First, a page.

John struggles to engage with people because of his background and disability. He was referred to SECCA for help with setting boundaries and developing skills to build healthy relationships.
Providing online access for your loved one may be daunting.
The internet can be a source or entertainment, connection, and education for everyone. For people with disabilities it can support gradual relationships development and unique learning experiences.
Things to consider
Here are some things to consider when you are supporting someone with a disability to be safe online:
- Is your home internet set up for safe internet use? Consider antivirus software, firewalls, and a modem, software, or Internet Provider that provides parental controls. This will allow you to block inappropriate sites.
- Are you comfortable with providing one-on-one support to help your loved one develop their online skills?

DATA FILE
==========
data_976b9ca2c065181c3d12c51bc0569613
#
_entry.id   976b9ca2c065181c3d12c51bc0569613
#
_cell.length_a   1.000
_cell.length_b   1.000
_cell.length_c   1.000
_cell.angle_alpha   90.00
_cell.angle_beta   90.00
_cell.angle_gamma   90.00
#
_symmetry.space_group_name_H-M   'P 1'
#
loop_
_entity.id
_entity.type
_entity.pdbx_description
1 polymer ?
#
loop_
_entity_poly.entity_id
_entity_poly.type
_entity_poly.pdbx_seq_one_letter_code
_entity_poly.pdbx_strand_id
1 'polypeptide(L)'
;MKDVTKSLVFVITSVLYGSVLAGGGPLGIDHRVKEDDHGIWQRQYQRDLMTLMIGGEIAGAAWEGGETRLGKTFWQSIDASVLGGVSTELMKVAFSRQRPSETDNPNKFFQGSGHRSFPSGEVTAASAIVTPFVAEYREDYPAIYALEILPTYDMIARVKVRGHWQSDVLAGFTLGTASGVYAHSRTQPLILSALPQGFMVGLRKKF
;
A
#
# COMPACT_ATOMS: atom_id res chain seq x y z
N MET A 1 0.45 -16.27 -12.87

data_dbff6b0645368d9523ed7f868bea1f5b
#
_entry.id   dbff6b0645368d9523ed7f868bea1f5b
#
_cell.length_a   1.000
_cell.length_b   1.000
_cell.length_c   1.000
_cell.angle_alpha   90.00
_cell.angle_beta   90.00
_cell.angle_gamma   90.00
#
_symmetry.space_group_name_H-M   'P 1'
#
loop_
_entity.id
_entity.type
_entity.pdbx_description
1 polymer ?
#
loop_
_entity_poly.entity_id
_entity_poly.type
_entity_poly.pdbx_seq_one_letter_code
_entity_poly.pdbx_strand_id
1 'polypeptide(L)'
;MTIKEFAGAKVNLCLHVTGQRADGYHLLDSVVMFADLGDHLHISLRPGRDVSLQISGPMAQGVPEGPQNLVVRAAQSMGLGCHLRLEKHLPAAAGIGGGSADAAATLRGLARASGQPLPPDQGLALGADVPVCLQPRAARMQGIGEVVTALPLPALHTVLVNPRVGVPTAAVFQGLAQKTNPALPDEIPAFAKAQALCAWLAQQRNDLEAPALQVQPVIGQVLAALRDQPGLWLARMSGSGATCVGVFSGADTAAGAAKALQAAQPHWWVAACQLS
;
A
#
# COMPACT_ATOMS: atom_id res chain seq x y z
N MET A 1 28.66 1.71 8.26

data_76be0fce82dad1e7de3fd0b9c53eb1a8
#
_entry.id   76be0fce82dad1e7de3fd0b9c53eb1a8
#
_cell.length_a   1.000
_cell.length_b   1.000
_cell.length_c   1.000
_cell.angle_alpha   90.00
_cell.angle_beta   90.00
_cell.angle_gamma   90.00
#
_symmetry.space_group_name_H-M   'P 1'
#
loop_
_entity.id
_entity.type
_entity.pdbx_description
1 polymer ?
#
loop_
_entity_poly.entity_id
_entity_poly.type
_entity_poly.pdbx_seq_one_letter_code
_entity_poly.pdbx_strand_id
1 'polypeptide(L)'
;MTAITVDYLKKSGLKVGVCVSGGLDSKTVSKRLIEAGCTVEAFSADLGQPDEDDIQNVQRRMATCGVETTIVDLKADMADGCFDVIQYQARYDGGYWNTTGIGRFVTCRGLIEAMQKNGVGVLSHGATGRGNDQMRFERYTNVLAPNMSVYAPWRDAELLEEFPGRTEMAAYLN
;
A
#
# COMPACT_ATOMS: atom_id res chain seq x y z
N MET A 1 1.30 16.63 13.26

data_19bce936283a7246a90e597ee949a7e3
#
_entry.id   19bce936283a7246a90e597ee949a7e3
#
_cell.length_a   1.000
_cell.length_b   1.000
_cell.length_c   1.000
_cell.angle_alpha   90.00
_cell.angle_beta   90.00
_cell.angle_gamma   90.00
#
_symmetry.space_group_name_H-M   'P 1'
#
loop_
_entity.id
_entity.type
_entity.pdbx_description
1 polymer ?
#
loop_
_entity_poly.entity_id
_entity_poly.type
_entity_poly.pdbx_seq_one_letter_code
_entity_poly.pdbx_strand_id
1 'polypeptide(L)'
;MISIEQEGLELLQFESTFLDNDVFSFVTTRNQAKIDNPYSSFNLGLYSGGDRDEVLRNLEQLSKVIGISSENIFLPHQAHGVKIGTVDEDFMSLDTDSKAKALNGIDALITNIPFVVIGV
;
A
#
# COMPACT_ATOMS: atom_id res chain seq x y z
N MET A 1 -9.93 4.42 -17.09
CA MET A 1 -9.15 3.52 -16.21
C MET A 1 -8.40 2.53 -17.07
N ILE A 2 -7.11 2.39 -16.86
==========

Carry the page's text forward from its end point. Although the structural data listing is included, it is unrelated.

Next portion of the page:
- Does your loved one need some one-on-one coaching sessions for practice and feedback?
- Do you have relatives or friends you can enlist to be online communication partners to support practice and feedback?
- Do you need software to support speech-to-text or text-to-speech?
- Do you need some visual cues around the screen to support online use?
- Do you have ‘house rules’ set up around internet use such as time allowed, sites permitted or not permitted, behaviours that are not permitted online, the types of YouTube clips that can and can’t be watched.
- Does your loved one know how to take screen shots on devices used at home to show you anything they are not sure of?
- Does your loved one know what sorts of warning signs to look out for to reduce risks online e.g. unknown people asking for private information?
Here are other sites offering information to support families:
- Special Needs and Internet Safety
- 4 Ways to Set Up Parental Controls on Your Home Network
- eSafety Information from the Australian Government
- Think You Know
- Commonsense Media
- Safe Surfing
- Dealing with Danger
- Dealing with Danger Cards